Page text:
Tuesday, 30 October 2018 05:05

Frederick Branch: First African-American Marine Corps Officer

Written by
Rate this item
(1 Vote)
Frederick Branch, USMC officer Frederick Branch, USMC officer Photograph courtesy of United States Marine Corps archives

HAMLET - Frederick Branch was a pioneer in the war and the fight for equal rights for all races. Starting small as a drafted enlisted man, he became the first African-American officer of the United States Marine Corps. This was a huge leap in the right direction and one that has placed Fredrick Branch in the history books.

Frederick Clinton Branch was born May 31, 1922 in Hamlet. In 1943, Branch received a draft notice to report for induction at Fort Bragg where he was chosen to become a Marine.

In June 1941, President Franklin D. Roosevelt opened the Marine Corps to African-Americans through Executive Order 8802. This order prohibited racial discrimination by a government agency.

Branch underwent training at Montford Point along with other African-Americans (they later became known as the Montford Point Marines). Branch applied for Officer Candidate School but was denied initially.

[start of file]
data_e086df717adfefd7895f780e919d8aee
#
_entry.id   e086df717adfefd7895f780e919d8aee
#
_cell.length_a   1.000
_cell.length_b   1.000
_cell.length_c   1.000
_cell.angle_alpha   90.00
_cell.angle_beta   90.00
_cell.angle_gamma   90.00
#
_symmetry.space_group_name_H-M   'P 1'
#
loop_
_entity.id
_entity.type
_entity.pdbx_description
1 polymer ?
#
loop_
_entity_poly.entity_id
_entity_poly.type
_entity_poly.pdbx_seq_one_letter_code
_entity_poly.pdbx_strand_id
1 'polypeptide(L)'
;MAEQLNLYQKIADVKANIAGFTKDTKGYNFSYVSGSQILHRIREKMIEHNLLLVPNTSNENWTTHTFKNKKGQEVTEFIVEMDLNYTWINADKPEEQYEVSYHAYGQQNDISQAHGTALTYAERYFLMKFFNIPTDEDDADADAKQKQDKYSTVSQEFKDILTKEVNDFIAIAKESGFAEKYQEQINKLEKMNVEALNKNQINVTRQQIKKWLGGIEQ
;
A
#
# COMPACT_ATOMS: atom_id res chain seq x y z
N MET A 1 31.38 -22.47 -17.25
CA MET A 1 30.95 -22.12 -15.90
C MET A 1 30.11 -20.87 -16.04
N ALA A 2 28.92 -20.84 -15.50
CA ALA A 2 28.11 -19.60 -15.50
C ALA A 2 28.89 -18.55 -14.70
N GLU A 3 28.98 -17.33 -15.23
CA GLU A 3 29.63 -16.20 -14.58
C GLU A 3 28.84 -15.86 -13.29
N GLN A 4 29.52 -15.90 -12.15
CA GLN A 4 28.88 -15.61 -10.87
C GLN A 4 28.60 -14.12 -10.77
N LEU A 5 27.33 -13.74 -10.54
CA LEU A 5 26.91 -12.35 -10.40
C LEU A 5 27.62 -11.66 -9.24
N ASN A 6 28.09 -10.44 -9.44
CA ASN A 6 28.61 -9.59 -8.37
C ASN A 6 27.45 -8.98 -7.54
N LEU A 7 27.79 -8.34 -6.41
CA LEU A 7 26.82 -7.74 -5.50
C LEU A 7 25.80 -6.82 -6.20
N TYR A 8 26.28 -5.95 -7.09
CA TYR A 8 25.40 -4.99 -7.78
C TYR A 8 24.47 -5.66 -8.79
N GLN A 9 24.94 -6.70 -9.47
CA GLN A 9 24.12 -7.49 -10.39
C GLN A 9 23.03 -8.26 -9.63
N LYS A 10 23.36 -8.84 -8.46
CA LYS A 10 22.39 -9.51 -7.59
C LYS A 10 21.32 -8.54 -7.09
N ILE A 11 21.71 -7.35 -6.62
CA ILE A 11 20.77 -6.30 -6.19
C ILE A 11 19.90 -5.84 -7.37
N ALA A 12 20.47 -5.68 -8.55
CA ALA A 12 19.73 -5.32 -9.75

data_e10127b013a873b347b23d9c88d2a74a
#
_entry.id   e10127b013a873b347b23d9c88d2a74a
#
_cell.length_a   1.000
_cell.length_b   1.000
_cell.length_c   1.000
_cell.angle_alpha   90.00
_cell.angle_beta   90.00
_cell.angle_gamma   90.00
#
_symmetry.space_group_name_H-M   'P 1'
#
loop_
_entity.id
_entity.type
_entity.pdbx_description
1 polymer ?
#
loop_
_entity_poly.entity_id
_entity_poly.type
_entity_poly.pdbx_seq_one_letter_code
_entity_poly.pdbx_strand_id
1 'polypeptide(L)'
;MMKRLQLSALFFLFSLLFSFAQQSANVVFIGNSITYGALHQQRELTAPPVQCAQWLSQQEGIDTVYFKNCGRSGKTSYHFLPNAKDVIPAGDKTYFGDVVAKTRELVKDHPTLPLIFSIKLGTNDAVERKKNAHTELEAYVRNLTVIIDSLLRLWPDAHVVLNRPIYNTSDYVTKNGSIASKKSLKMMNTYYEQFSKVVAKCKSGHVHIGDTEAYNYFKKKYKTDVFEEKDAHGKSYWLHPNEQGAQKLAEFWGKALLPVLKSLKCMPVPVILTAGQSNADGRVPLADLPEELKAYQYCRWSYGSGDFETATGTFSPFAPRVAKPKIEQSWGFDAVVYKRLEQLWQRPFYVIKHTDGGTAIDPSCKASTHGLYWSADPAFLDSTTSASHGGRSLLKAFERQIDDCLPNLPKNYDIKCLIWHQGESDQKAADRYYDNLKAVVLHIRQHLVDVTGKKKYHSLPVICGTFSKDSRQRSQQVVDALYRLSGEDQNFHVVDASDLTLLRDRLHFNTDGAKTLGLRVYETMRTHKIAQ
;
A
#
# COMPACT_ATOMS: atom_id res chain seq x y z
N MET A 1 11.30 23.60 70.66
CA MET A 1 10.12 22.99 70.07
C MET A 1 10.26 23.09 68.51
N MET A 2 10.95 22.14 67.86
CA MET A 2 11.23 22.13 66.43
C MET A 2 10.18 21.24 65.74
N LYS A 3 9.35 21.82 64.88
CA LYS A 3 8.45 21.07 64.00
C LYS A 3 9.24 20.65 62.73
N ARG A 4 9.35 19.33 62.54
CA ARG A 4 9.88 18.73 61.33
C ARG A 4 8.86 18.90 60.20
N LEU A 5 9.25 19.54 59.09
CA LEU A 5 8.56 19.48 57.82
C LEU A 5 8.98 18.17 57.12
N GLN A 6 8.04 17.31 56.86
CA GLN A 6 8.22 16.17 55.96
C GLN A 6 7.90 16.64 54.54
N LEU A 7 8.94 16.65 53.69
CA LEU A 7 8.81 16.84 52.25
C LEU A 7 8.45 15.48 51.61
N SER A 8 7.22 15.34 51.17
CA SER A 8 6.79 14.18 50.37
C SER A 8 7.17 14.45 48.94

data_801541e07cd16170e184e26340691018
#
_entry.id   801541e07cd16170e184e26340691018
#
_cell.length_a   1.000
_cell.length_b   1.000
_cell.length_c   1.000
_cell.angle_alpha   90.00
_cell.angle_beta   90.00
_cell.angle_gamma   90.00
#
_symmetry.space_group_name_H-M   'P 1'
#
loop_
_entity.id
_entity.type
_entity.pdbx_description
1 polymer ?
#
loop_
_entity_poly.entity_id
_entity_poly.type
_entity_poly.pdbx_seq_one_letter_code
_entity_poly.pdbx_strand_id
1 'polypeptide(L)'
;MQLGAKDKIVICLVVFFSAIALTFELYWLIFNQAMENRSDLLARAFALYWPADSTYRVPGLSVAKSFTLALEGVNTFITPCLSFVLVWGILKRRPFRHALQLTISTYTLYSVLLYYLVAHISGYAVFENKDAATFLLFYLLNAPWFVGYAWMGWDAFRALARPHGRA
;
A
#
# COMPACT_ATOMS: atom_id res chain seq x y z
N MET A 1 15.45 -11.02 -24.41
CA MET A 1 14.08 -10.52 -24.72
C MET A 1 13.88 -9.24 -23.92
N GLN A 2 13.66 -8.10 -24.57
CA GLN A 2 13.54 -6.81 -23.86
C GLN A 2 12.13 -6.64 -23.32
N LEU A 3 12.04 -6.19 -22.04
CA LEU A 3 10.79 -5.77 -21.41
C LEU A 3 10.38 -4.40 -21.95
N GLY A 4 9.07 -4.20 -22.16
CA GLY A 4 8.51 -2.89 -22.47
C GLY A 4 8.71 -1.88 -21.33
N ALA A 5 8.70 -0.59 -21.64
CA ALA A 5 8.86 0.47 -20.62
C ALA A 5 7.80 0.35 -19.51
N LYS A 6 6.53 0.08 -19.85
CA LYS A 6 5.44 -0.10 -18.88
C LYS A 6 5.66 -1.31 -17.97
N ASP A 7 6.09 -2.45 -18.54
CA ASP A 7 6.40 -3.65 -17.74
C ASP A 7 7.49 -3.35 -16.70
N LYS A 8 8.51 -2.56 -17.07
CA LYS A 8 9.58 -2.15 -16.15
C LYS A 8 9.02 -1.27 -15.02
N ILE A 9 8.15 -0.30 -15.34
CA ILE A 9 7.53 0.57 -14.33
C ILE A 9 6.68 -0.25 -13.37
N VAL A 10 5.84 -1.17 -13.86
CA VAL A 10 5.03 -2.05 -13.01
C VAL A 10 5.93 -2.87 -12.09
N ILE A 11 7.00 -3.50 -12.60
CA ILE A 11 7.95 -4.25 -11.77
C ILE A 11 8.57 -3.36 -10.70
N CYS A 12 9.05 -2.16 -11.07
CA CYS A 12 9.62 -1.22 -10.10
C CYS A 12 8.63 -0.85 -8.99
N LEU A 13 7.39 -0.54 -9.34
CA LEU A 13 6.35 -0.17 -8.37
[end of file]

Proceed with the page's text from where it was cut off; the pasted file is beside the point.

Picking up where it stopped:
While serving with a supply unit in the Pacific, his performance earned him recommendations from his commanding officer. He received officer training in the Navy V-12 program at Purdue University where he was the only African-American in a class of 250. Branch even made the Dean’s List.

On November 10th, 1945, Branch was commissioned as a second lieutenant. At the end of WWII Branch went into the United States Marine Corp Reserves. In 1952, he was discharged from active duty but remained in the Reserves where he reached the rank of captain. In 1955, Branch left the Marines due to covert discrimination and un-kept promises of advancement.

In 1995, on the 50th anniversary of Branch’s commissioning, the United States Senate passed a resolution honoring Branch. In 1997, Branch was honored for his pioneering role in the integration of the Corps.  A training building at Marine Officer Training School in Quantico, Virginia is named for him.